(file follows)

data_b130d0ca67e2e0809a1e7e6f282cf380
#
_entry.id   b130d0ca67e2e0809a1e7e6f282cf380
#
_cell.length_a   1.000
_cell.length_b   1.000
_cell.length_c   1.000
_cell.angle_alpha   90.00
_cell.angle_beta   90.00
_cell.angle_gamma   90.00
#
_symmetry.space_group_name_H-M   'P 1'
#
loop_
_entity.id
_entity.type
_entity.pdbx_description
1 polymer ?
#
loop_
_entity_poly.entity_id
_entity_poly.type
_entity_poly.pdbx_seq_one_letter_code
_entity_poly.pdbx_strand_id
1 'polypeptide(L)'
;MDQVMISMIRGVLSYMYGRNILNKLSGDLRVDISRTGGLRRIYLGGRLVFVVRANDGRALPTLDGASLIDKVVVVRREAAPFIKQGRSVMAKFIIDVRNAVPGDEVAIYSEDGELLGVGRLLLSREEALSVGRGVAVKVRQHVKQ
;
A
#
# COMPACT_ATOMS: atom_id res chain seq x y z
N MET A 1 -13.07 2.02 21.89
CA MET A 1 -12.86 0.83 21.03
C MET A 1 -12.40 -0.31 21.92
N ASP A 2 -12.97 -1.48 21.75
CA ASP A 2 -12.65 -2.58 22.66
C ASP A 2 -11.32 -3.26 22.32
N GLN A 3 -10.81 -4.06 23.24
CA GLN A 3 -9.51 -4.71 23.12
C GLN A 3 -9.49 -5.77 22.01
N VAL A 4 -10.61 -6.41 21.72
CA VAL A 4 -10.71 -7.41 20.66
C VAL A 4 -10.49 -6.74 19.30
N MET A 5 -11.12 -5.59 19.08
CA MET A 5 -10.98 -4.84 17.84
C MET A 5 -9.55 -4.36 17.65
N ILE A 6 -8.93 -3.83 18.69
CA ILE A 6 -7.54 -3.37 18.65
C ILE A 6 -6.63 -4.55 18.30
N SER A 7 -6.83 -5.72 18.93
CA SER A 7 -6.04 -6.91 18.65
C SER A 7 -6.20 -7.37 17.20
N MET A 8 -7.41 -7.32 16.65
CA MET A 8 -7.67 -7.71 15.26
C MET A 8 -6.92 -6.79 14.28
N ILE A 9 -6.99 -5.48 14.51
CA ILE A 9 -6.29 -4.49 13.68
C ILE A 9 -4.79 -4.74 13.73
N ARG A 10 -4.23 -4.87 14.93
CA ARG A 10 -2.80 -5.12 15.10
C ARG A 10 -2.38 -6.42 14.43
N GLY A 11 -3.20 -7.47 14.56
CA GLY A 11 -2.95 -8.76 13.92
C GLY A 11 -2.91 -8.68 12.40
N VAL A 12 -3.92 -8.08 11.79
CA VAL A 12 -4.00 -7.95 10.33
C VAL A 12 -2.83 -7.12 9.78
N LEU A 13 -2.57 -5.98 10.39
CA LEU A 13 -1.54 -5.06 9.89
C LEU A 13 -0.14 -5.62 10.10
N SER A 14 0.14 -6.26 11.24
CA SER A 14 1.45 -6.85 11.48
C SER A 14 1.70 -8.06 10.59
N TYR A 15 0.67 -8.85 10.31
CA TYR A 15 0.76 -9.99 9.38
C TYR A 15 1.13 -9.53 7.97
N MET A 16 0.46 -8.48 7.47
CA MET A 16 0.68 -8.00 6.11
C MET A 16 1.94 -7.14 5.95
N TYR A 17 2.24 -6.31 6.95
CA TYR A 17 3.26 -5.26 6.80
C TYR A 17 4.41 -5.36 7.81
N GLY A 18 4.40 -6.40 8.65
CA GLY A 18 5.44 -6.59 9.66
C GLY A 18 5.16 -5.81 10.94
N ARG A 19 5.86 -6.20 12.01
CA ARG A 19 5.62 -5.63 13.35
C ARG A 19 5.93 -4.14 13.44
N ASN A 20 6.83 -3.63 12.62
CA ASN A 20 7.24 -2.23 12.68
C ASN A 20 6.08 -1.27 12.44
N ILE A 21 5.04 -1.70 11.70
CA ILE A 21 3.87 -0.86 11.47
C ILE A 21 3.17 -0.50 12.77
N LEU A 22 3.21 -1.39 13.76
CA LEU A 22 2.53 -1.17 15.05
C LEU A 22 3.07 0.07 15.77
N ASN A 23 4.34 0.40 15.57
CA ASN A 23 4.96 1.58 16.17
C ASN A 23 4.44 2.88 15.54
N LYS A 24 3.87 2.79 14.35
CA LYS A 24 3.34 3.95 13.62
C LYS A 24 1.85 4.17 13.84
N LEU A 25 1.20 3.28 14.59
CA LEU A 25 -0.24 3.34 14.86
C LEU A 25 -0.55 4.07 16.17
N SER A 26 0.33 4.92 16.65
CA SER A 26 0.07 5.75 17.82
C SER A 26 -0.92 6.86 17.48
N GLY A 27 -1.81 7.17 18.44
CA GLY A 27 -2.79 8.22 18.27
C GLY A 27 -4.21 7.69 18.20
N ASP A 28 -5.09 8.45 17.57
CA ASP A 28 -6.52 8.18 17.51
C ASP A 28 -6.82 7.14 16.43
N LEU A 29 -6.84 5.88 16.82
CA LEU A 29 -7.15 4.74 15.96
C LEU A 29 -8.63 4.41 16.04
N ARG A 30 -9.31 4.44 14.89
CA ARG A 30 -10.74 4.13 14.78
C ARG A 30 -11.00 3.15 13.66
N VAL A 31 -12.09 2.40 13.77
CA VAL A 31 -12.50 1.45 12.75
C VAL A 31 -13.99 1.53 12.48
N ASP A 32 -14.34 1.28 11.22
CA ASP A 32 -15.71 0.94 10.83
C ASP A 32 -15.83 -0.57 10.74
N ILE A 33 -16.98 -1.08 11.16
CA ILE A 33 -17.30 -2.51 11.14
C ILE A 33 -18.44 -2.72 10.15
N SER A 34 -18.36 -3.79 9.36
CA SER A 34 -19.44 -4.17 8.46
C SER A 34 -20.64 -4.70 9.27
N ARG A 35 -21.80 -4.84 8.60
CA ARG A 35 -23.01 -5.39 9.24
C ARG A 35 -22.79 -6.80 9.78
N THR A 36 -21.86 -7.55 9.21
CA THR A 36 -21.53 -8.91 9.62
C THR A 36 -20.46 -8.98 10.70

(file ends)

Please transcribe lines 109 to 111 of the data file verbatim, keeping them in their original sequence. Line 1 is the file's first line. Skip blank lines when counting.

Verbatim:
N GLY A 27 -1.81 7.17 18.44
CA GLY A 27 -2.79 8.22 18.27
C GLY A 27 -4.21 7.69 18.20